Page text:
The Korea Herald


[Anya Schiffrin, Dylan W. Groves and Joseph E. Stiglitz] Quality journalism is more important than ever

By Korea Herald

Published : April 25, 2024 - 05:30

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Although news consumption soared during the COVID-19 pandemic, subscriptions have since fallen, and news outlets around the world have been laying off reporters or even shutting down altogether. That is bad news for all of us.

Our new UNESCO brief highlights recent research that demonstrates just how important high-quality information is to a well-functioning economy, society, and democracy. New studies in economics and political science use rigorous methods to confirm what journalists already knew: that their work has a positive influence on democratic norms, civic engagement, and governmental and corporate accountability. By building social trust and promoting human rights, serious, credible reporting also supports economic performance and sustainable development.

The 2021 UNESCO Windhoek+30 Declaration -- which reaffirmed the importance of information as a public good (one from which everyone benefits, and none are excluded) – was based on numerous studies from Africa, India, Latin America, and the US.

This literature shows that high-quality news and journalism promotes accountability and responsiveness even amid rising tides of misinformation and disinformation. Fact-checking can indeed counter the lies and distortions now flooding societies around the world.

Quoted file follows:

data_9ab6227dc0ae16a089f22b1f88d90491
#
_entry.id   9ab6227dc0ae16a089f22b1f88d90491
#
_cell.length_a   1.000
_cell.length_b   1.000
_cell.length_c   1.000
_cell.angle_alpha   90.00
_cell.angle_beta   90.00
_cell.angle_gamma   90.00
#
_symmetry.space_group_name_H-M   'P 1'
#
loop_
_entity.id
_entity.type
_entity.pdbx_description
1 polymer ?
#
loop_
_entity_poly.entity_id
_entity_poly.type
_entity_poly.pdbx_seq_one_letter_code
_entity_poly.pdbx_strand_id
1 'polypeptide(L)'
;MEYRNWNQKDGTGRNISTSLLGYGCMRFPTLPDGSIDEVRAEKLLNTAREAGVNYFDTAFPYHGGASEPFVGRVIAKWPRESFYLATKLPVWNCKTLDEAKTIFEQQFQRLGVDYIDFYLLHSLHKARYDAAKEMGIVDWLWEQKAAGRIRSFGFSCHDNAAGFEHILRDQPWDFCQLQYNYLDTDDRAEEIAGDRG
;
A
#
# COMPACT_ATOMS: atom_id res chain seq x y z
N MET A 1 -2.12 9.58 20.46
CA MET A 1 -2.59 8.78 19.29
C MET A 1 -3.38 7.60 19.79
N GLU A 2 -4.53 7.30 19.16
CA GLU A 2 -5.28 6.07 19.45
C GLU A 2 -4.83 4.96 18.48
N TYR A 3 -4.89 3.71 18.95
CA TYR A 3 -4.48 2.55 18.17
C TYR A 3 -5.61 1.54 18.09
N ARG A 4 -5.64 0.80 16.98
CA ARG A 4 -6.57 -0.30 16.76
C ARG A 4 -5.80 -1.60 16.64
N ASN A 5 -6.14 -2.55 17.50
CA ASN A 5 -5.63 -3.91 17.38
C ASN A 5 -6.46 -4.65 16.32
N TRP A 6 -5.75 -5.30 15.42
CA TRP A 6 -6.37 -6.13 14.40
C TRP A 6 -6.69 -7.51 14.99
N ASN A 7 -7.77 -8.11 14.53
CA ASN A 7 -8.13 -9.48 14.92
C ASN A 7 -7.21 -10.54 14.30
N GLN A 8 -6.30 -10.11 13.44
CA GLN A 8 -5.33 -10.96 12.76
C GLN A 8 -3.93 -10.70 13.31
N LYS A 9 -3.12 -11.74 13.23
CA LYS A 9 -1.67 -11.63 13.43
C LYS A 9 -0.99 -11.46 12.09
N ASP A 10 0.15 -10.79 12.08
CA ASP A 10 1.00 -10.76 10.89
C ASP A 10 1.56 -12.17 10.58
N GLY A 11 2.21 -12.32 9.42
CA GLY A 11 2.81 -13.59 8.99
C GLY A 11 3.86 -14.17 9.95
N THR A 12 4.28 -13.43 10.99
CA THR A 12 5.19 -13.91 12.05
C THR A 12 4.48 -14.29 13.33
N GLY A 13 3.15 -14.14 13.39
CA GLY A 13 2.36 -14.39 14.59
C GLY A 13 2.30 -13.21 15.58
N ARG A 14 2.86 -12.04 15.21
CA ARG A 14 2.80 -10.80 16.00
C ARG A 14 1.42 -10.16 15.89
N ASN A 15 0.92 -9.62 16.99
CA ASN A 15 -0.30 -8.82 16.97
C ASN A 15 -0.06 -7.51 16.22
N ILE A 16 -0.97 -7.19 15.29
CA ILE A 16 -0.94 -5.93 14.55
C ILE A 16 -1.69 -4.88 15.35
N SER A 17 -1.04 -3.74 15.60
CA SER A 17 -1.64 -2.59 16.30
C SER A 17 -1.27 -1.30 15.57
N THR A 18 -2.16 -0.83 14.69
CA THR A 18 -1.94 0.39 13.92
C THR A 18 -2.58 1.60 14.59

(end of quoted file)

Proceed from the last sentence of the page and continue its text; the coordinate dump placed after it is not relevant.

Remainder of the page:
Moreover, high-quality journalism remains more effective than social media in disseminating accurate, trustworthy news. While technology can enhance the spread of good information, it is currently doing the opposite. Large digital platforms regularly downrank news, claiming that users are more interested in other categories of content. But Pew Research Center data suggest that news consumption across platforms has remained stable (at least in the US) since 2020. And with more people voting in elections this year than ever before, there has never been a greater need for quality reporting.

Everyone -- even those who do not invest in journalism themselves -- benefits from the investigation, curation, and dissemination of trustworthy and useful information. But this public good is unlikely to be adequately provided in a free market, even with the help of public-spirited philanthropists, aid organizations, media companies, and governments. In many markets, their support is not enough.

Governments, especially, have a responsibility to ensure the provision of public goods. Enabling high-quality journalism requires legal regimes that protect free expression and the “right to tell.” But that is not enough. For journalists to do their jobs, there also must be laws and enforcement mechanisms in place to ensure the right to access information: the “right to know.” While many countries have passed such laws, they are rarely enforced. When public authorities even bother to respond to information requests, they often do so only after long delays, and with extensive redactions.